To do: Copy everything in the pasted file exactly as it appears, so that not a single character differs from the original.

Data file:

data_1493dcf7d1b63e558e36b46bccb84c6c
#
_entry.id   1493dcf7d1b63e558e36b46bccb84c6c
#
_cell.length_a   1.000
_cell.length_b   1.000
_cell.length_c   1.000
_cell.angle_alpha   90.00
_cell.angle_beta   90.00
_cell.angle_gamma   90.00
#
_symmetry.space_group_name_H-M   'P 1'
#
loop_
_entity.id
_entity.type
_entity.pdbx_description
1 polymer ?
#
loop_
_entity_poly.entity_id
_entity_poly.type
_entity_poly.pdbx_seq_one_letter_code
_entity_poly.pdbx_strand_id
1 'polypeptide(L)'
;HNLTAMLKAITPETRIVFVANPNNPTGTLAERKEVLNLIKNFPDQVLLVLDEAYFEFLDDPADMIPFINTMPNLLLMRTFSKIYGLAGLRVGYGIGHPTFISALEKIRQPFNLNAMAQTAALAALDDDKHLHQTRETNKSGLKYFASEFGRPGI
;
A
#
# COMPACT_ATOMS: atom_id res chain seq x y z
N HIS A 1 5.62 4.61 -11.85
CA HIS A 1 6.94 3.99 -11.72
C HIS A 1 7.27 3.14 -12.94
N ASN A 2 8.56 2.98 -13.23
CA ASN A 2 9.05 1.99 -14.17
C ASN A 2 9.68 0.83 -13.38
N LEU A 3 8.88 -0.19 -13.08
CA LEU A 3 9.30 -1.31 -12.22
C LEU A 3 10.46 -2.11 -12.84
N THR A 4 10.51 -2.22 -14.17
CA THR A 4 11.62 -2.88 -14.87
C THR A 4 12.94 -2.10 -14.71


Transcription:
data_1493dcf7d1b63e558e36b46bccb84c6c
#
_entry.id   1493dcf7d1b63e558e36b46bccb84c6c
#
_cell.length_a   1.000
_cell.length_b   1.000
_cell.length_c   1.000
_cell.angle_alpha   90.00
_cell.angle_beta   90.00
_cell.angle_gamma   90.00
#
_symmetry.space_group_name_H-M   'P 1'
#
loop_
_entity.id
_entity.type
_entity.pdbx_description
1 polymer ?
#
loop_
_entity_poly.entity_id
_entity_poly.type
_entity_poly.pdbx_seq_one_letter_code
_entity_poly.pdbx_strand_id
1 'polypeptide(L)'
;HNLTAMLKAITPETRIVFVANPNNPTGTLAERKEVLNLIKNFPDQVLLVLDEAYFEFLDDPADMIPFINTMPNLLLMRTFSKIYGLAGLRVGYGIGHPTFISALEKIRQPFNLNAMAQTAALAALDDDKHLHQTRETNKSGLKYFASEFGRPGI
;
A
#
# COMPACT_ATOMS: atom_id res chain seq x y z
N HIS A 1 5.62 4.61 -11.85
CA HIS A 1 6.94 3.99 -11.72
C HIS A 1 7.27 3.14 -12.94
N ASN A 2 8.56 2.98 -13.23
CA ASN A 2 9.05 1.99 -14.17
C ASN A 2 9.68 0.83 -13.38
N LEU A 3 8.88 -0.19 -13.08
CA LEU A 3 9.30 -1.31 -12.22
C LEU A 3 10.46 -2.11 -12.84
N THR A 4 10.51 -2.22 -14.17
CA THR A 4 11.62 -2.88 -14.87
C THR A 4 12.94 -2.10 -14.71